Great leaders don’t set out to be a leader. They set out to make a difference. It’s never about the role – always about the goal.
When I set out to serve my country eleven years ago, I was seeking new experiences. I was seeking direction. I was seeking to be a part of something bigger than myself. I wanted to be a chaplain and needed money for school. The Navy offered me these opportunities. I wasn’t looking for fame or a big payday. I didn’t know I would be breaking gender barriers. I didn’t know I would be leading a national organization and serving alongside some of the greatest service members I have ever known. I certainly didn’t know I was transgender or even what that meant. I never wanted the spotlight, however this is the path that has been laid before me. With that comes great responsibility to a cause of equality bigger than myself.
This Veterans Day, transgender Service Members continue to serve this great nation despite the uncertainty of our futures. We are special forces, security, infantry, intelligence, logistics, ship drivers, nuclear engineers, company commanders and submariners. We are also fathers and mothers, aunts and uncles, sons and daughters. We love and laugh, mourn and cry, get married and have children (both human and animal). We live life just like many others.
We continue to accomplish the mission and fulfill the oaths we have taken. We stand shoulder to shoulder with our battle buddies ready to defend peace and liberty. Our reasons for serving are varied. No one reason more noble than the other. Not a single Service Member fits neatly into any cookie cutter mold of what service should or should not be about. When I asked transgender Service Members about why they made their commitment, here is what they said:
“I joined because it was a family job and because I wanted to do my part to hopefully make the world a better place.” SSG, USA, 13 years
“To defend the ideals and the promise of this nation.” Maj, USAF 14 years
“To become part of something bigger, in a force that can change the world.” MSgt, USAF, 22 years
“To be a part of a team and something greater than myself.” MAJ, USA, 19 years
“I joined the military simply because I wanted to wake up every morning and be proud of what I was doing.” SSgt, USAF, 5 years
“I joined as a youth, seeking adventure and employment. I stayed as an adult for the merit-based culture and the joy of having found my place in the world.” SFC, Army Special Forces, 15 years
“I always wanted to serve my country ever since I was a little kid, as soon as I turned 18 there was no turning back.” Sgt, USMC, 5 years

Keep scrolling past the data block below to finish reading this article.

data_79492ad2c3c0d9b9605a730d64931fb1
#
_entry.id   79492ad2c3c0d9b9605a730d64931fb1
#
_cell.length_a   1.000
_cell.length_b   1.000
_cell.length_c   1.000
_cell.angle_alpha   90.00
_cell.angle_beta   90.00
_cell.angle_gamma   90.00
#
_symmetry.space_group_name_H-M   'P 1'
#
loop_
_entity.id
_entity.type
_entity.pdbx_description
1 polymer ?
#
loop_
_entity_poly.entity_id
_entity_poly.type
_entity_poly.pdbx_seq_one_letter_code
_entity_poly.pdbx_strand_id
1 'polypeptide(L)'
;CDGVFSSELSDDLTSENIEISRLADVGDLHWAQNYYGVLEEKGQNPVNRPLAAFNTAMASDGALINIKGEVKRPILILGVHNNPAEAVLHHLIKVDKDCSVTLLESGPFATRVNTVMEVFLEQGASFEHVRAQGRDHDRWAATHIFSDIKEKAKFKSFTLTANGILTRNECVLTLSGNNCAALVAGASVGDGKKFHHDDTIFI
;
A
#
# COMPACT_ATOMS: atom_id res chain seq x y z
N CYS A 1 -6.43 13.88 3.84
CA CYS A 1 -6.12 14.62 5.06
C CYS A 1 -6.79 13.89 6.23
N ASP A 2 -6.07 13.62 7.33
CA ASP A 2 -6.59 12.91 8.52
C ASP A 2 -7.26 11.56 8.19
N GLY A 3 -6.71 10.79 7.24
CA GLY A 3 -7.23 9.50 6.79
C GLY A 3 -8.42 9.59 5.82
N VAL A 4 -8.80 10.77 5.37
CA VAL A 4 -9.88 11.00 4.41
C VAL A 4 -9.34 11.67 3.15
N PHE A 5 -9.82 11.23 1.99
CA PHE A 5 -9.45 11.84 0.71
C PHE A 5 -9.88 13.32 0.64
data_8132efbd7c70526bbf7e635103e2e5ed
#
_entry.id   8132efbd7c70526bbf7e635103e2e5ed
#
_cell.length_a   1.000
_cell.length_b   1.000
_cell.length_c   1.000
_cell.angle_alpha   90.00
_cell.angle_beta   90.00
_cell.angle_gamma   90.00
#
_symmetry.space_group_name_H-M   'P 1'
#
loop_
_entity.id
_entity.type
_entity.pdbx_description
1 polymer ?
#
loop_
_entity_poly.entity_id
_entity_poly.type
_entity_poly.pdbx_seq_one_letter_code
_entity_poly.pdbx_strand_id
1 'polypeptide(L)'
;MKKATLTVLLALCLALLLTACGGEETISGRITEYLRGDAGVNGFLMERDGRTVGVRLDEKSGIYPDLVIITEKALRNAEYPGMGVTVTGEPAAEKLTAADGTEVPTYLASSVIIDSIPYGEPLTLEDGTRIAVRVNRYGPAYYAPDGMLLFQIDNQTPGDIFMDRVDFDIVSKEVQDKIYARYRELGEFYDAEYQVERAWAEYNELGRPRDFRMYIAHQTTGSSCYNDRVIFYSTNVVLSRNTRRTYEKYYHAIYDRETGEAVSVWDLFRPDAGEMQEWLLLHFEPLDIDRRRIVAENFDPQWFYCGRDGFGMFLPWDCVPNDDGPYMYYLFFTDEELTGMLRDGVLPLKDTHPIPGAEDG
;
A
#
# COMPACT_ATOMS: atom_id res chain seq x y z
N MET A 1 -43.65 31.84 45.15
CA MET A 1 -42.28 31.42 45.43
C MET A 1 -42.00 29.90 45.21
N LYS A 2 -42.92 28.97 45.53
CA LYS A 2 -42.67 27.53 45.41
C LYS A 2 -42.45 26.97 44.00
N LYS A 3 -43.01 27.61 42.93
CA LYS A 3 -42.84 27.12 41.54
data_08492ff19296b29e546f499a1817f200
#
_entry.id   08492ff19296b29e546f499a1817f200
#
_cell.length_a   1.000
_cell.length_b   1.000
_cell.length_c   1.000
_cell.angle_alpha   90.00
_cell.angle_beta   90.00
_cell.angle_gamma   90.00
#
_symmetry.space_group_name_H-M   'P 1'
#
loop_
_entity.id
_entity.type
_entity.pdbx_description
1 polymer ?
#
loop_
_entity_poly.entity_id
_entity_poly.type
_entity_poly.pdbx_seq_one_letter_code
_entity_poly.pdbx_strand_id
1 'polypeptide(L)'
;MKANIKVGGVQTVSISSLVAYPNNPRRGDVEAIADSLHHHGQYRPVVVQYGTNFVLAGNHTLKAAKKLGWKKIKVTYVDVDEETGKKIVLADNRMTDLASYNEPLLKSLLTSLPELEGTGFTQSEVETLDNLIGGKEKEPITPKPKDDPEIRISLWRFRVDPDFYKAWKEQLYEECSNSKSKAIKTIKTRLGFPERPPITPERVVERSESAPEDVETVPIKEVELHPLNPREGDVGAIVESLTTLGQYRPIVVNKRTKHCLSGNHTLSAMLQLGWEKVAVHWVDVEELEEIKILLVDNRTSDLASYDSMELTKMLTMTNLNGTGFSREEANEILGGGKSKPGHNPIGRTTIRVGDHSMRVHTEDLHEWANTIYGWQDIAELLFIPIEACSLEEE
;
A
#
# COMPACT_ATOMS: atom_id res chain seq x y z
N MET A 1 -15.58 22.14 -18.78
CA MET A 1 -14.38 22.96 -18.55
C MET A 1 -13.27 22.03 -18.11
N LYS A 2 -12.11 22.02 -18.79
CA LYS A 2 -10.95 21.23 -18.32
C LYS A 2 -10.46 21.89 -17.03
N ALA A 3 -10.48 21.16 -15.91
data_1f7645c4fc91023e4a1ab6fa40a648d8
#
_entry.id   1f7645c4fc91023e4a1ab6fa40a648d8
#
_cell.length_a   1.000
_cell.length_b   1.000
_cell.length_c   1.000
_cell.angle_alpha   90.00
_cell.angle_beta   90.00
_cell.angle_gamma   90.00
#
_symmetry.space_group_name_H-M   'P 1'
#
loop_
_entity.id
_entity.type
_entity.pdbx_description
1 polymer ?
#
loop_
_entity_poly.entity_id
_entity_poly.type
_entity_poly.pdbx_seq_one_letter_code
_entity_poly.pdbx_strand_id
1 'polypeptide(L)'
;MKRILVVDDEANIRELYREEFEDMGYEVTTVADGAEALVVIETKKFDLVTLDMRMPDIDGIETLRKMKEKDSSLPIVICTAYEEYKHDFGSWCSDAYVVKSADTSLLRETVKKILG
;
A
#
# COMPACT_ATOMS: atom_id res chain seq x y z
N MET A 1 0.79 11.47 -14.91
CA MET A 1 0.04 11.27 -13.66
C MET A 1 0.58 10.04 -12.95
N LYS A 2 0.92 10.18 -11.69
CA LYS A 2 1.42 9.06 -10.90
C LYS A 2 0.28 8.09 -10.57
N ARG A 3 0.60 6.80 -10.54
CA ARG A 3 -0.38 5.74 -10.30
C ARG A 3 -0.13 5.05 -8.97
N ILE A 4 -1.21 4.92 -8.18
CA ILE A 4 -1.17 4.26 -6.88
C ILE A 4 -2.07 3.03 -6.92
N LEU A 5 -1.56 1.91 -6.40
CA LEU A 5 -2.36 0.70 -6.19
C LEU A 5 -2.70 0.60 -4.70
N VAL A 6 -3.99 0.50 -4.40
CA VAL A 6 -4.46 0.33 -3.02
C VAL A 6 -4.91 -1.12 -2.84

“I joined the Army to escape poverty and limited opportunities; to enable a college education and rise above my circumstances.” MAJ, USA, 25 years
“I joined to save people’s lives and preserve the ocean’s fisheries.” CAPT, USCG, 22 years
“I joined after graduating high school to get out of town and see the world.” MSgt, USAF, 25 years
“To face a challenge and prove to myself I could stand on my own.” Major, USMC, 20 years
“I joined because I wanted to go from watching my dad put on the uniform every day to putting on the uniform myself every day.” SSgt, USAF, 5 years
“I joined the US Navy to escape small town life, to learn skills and get experience in a field I was passionate about, and to provide for the family my then-fiancé and I had been planning.” PO1, USN, 13 years
“I joined to follow in my family’s footsteps, Grandfather, Father, and now son.” SPC, USA, 5 years
“I joined the military because I wanted to be ready to fight for and defend our country and its people both in war and in peace if need be.” 1LT, TXARNG, 7 years
We are clear about why we love this country. We are clear about why we volunteered. We are clear about our identities. We are not confused. We are not broken. We have many of the same values as those who serve alongside us. Many have decades of service, are battle tested in Iraq and Afghanistan, and have some of the biggest hearts and strongest minds. Our service to this nation is of no less value than those who have gone before us.
We owe a debt of gratitude to the estimated 134,000 transgender veterans who laid the groundwork to get us to where we are today. I would not be doing this job if it were not for their own sacrifices, not only to serve this nation but also continuing to advocate for others knowing they may not reap the benefits. I stand on the shoulders of veterans such as SCPO (Ret) Kristen Beck, LT Paula Neira, CPT Sue Fulton, CPT Allyson Robinson, LCDR Brynn Tannehill, MAJ (ret) Evan Young, COL (ret) Sheri Swokowski, and COL (ret) Suzanne Wheeler. Their bravery and contributions to the pursuit of open transgender service and their continued advocacy are examples to our younger Service Members pursuing their dreams and navigating life’s journey. SPARTA thanks you and salutes you.
On this Veteran’s Day, I encourage you to remember that transgender Service Members are both serving and fighting to continue to serve. Even with uncertainty, they are undeterred and more determined than ever to show the world that they have earned their place because of their abilities to do the job, not their identity. Allowing them to transition improves readiness; is lethal to our adversaries and better prepared to defend this great nation preserving liberty and justice for all (even those that would deny us that). This Veteran’s Day, I encourage you to #HonorTransTroops. As always, remember it is not just what we do, but why and how we do it that separates us from the adversaries we continue to face in pursuit of justice.